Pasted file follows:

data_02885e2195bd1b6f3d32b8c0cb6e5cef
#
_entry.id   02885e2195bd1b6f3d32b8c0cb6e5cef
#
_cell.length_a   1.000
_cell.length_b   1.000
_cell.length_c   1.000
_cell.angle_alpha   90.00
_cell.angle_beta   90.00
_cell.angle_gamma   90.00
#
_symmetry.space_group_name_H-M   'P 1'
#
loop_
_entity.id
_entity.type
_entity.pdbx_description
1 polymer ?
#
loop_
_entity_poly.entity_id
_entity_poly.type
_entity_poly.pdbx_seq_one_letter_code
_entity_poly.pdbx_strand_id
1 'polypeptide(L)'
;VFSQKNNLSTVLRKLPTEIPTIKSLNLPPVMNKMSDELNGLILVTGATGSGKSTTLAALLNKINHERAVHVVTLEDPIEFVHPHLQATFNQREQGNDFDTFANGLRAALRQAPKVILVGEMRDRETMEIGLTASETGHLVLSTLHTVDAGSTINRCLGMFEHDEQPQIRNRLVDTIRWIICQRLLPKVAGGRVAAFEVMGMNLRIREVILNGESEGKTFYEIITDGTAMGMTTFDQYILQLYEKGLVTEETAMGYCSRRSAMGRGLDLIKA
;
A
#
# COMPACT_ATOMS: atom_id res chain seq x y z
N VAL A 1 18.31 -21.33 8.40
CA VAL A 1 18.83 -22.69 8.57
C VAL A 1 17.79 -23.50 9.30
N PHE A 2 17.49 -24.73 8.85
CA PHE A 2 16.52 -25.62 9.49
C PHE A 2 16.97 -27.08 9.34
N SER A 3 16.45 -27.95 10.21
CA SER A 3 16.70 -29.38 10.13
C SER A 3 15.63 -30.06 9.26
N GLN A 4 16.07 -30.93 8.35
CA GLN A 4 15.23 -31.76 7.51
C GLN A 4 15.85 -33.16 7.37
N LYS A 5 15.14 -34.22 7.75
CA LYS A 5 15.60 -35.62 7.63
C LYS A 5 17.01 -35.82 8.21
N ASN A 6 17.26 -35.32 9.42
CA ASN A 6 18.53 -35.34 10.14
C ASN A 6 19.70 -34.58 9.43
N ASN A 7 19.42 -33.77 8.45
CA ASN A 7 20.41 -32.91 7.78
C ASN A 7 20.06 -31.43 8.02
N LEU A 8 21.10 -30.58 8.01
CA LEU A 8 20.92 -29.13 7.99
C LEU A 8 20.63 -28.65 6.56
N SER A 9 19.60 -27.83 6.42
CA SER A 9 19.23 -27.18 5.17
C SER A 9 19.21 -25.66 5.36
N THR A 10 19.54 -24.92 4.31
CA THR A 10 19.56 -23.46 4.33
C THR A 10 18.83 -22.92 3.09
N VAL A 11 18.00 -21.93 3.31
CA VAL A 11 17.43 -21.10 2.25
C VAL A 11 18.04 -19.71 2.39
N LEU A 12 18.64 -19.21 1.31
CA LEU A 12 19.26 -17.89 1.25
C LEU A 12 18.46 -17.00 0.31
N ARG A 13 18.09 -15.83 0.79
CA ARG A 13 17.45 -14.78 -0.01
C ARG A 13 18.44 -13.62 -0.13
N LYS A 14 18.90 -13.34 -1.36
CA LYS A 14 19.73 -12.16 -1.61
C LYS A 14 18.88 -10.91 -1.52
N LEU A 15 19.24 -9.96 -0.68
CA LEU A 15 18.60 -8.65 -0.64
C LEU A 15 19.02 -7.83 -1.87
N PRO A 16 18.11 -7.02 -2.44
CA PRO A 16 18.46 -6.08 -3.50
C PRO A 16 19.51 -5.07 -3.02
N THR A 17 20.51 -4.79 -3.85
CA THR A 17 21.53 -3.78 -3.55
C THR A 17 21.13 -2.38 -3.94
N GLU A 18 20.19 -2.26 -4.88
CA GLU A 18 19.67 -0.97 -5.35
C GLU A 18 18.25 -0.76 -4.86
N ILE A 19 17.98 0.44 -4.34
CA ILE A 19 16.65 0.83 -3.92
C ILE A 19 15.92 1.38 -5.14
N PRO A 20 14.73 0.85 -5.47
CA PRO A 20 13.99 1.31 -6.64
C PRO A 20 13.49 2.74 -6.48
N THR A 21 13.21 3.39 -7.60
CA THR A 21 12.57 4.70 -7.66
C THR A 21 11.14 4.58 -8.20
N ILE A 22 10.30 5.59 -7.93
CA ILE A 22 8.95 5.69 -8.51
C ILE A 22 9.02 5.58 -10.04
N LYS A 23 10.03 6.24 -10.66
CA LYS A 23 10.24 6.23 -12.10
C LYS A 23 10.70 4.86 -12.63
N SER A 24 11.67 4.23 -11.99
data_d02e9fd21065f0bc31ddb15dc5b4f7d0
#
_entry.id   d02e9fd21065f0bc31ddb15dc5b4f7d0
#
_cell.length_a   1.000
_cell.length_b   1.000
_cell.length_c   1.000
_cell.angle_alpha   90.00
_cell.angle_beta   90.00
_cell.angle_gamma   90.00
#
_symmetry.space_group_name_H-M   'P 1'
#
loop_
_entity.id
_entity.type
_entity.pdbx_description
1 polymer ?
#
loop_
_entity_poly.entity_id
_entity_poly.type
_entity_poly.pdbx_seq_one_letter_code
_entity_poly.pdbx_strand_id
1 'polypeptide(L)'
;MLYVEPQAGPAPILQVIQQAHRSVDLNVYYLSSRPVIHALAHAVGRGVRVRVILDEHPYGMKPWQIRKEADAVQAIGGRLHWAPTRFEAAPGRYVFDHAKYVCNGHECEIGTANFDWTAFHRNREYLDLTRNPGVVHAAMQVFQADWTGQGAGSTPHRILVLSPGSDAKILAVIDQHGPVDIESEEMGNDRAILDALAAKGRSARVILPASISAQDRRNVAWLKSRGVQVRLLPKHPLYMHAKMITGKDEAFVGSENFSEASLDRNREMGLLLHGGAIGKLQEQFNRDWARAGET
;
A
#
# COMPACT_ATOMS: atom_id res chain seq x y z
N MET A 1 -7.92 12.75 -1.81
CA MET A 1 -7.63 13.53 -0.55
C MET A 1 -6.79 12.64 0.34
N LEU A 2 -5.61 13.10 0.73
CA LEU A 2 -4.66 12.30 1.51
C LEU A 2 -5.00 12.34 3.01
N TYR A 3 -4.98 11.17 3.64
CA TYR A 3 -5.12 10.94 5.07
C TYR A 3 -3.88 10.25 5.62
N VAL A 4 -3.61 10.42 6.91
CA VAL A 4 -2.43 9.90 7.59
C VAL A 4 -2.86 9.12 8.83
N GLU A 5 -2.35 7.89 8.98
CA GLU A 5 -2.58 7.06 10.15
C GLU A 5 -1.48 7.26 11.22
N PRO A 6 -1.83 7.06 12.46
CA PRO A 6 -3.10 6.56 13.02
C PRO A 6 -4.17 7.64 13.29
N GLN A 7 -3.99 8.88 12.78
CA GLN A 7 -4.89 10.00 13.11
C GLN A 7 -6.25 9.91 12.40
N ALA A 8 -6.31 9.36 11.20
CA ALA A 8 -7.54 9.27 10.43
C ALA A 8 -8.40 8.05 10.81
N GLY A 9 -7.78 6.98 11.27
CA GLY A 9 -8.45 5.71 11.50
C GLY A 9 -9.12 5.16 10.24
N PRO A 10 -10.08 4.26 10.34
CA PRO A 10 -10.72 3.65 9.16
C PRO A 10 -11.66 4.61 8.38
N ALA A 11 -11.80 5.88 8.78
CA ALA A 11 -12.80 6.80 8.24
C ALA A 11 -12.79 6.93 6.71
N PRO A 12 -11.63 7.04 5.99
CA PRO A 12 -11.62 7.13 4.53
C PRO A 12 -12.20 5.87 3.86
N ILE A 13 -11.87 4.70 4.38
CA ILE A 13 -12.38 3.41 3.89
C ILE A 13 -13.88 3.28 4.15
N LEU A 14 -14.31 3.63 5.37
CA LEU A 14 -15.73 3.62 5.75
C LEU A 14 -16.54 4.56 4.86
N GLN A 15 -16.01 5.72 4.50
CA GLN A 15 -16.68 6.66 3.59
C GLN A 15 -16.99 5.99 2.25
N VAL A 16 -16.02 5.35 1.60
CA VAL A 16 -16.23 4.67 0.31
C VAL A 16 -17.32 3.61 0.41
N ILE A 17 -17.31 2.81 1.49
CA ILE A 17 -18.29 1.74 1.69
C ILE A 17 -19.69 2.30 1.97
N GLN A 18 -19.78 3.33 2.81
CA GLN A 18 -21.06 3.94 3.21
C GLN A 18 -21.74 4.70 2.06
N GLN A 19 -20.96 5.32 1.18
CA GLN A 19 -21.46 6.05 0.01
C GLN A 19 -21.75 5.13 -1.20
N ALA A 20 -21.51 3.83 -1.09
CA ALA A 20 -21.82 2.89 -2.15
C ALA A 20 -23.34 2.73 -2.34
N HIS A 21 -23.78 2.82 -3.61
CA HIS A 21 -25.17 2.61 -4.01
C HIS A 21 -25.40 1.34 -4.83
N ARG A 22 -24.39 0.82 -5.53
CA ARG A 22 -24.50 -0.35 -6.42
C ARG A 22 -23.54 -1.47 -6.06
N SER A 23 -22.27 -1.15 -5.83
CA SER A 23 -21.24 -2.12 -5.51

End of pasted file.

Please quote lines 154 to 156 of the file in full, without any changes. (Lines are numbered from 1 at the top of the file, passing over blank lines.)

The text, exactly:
C ALA A 8 -8.40 8.05 10.81
N GLY A 9 -7.78 6.98 11.27
CA GLY A 9 -8.45 5.71 11.50